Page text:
Abstract 16419: Deletion of Low-Density Lipoprotein Receptor in Rats Induces Hyperlipidemia and Atherosclerotic Lesion Formation
The LDL-receptor (LDLR) plays a major role in removing circulating LDL. Deletion of the receptor in mice results in profound dyslipidemia and atherosclerotic lesion formation. Although LDL-R null mice have been used to study atherogenesis, there are significant differences between murine and human atherosclerotic lesion formation and newer animal models of atherosclerosis are urgently needed. We established a new LDLR- null rat model of atherosclerosis. The LDL-null rats were phenotypically normal. However, when maintained on normal chow, the LDLR-null rats had 1.3-fold higher body weight (P<0.01), 3-fold higher plasma cholesterol (P<0.01) and 1.4-fold higher plasma triglyceride (P<0.01) levels at 12 weeks of age when compared with wild-type (WT) rats. When placed on a high fat (HF) diet (42 % fat) for 6-32 weeks, these rats had a 3-5-fold higher levels of plasma cholesterol and triglycerides (P<0.01) than WT rats. NMR analysis of plasma lipoproteins in LDLR-null rats maintained on HF diet for 32 weeks showed lower VLDL (40%; P<0.01) and HDL (20%; P<0.01) particle size, in comparison with WT. Abundance of VLDL particles was increased by 4-fold (P<0.01) and HDL particles by 18-fold (P<0.01) in the HF-fed LDLR-null rats. No lesions were detected in the aortic valve or the aorta of LDLR-null rats after 16 weeks of HF-feeding. However, after 34 weeks of HF diet, appreciable lipid-rich lesions were detected in innominate artery, carotid artery, aortic arch, thoracic and abdominal aorta. Only sparse lesions were detected in the aortic valves. No lesions were detected in LDLR-null rats maintained on NC or the corresponding WT rats maintained on NC or HF-diet. These data suggest that LDLR-null rats are hyperlipidemic and obese, and on high-fat diet, develop diffused atherosclerotic lesions. These studies establish a unique animal model of atherosclerosis that has multiple features resembling atherosclerosis in humans.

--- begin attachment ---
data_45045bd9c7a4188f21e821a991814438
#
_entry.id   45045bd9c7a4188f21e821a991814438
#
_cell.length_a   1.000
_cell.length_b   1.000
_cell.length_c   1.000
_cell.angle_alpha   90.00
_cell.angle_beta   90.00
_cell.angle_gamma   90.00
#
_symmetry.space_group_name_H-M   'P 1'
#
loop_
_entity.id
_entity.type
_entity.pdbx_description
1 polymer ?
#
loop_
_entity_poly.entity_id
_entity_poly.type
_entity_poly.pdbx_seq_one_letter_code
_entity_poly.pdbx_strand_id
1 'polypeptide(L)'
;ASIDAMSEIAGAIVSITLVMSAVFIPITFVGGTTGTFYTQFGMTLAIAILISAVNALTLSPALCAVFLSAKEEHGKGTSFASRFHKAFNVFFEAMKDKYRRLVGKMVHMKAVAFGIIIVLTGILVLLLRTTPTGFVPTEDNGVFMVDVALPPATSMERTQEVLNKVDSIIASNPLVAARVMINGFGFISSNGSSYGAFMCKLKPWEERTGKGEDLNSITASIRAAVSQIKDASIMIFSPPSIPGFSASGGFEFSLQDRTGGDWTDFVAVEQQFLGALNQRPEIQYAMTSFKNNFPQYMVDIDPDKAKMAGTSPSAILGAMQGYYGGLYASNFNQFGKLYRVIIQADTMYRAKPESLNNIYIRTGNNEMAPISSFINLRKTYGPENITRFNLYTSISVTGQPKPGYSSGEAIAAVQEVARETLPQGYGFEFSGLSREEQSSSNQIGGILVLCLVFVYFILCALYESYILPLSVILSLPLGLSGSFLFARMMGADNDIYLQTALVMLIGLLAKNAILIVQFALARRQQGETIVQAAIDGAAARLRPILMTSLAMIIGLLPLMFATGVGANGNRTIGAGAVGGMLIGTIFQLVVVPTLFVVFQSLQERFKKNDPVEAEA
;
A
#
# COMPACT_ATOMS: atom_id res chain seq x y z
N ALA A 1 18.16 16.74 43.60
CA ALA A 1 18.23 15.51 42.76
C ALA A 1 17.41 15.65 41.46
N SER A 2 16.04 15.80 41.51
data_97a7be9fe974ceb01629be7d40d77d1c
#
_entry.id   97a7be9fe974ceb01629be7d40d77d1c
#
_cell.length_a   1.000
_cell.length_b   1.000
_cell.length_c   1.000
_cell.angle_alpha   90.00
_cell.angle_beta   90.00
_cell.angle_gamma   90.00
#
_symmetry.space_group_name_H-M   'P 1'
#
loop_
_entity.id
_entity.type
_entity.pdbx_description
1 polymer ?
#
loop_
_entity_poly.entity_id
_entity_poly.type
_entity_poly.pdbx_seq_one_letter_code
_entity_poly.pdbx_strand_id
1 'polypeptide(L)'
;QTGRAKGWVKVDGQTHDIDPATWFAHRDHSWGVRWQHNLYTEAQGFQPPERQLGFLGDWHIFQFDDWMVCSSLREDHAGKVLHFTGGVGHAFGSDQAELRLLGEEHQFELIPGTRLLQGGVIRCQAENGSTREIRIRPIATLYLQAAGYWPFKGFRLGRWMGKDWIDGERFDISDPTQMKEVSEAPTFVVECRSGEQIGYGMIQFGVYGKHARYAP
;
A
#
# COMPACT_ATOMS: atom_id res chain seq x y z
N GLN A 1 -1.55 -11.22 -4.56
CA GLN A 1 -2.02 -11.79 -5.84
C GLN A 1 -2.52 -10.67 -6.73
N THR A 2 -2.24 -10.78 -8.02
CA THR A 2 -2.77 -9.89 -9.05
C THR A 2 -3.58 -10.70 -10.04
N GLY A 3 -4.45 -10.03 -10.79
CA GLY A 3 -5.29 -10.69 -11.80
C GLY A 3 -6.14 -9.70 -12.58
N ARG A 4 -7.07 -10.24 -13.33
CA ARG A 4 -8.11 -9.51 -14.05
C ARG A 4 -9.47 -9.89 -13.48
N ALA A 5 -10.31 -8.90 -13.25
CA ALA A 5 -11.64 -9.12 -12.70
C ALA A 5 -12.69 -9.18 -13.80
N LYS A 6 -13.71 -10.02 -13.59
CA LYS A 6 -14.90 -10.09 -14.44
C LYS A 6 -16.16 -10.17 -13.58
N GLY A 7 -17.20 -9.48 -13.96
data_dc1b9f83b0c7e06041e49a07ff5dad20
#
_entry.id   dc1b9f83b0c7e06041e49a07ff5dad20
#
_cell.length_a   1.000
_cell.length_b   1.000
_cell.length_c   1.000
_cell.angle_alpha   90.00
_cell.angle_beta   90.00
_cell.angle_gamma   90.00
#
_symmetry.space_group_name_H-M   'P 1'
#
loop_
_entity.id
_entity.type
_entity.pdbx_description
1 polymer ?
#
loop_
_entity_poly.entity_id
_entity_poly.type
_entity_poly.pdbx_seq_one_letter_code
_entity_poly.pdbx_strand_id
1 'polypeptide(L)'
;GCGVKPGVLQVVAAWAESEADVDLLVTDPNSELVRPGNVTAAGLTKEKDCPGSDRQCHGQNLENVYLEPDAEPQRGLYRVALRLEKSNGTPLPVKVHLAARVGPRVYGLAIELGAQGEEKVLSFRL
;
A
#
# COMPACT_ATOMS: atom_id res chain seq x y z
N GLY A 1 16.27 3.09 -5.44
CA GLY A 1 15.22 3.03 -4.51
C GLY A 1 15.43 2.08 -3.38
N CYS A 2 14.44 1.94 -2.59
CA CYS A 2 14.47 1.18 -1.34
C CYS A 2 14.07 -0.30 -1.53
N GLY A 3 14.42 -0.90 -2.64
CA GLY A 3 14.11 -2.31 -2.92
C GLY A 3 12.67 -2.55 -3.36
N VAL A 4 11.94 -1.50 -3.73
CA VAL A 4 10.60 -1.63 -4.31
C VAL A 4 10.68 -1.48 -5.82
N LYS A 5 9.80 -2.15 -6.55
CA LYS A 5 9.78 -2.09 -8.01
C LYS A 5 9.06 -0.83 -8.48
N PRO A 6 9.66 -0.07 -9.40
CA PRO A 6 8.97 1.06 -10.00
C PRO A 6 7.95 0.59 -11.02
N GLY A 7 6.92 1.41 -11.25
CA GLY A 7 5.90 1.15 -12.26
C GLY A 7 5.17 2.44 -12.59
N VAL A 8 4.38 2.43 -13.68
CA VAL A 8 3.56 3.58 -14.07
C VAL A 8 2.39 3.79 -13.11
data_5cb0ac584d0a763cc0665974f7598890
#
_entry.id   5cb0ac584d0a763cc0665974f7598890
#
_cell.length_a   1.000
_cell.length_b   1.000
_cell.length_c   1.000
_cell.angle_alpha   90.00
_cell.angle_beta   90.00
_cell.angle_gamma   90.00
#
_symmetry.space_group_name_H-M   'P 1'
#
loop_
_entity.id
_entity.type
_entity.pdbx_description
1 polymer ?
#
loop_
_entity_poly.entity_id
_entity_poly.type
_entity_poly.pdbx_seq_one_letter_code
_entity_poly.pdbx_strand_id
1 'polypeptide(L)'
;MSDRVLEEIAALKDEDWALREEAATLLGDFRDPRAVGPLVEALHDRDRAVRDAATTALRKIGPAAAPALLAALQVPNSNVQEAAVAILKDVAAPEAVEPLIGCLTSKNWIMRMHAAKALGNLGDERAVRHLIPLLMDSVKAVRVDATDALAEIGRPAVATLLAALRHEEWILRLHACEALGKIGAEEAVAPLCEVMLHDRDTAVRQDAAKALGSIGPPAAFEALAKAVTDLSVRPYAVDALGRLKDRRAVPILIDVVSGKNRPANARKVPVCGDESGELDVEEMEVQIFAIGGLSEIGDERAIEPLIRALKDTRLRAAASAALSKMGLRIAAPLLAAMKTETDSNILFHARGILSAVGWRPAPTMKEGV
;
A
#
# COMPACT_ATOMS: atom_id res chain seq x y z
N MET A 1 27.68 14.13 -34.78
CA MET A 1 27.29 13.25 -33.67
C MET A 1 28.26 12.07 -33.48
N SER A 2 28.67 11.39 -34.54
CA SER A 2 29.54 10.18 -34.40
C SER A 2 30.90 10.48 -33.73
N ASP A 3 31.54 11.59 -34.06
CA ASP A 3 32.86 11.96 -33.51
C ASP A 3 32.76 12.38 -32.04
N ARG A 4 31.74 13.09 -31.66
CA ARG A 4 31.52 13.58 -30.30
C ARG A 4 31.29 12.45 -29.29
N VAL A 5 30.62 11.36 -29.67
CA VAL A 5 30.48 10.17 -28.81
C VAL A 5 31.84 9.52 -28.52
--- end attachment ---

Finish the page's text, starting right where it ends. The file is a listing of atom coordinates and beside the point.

- © 2012 by American Heart Association, Inc.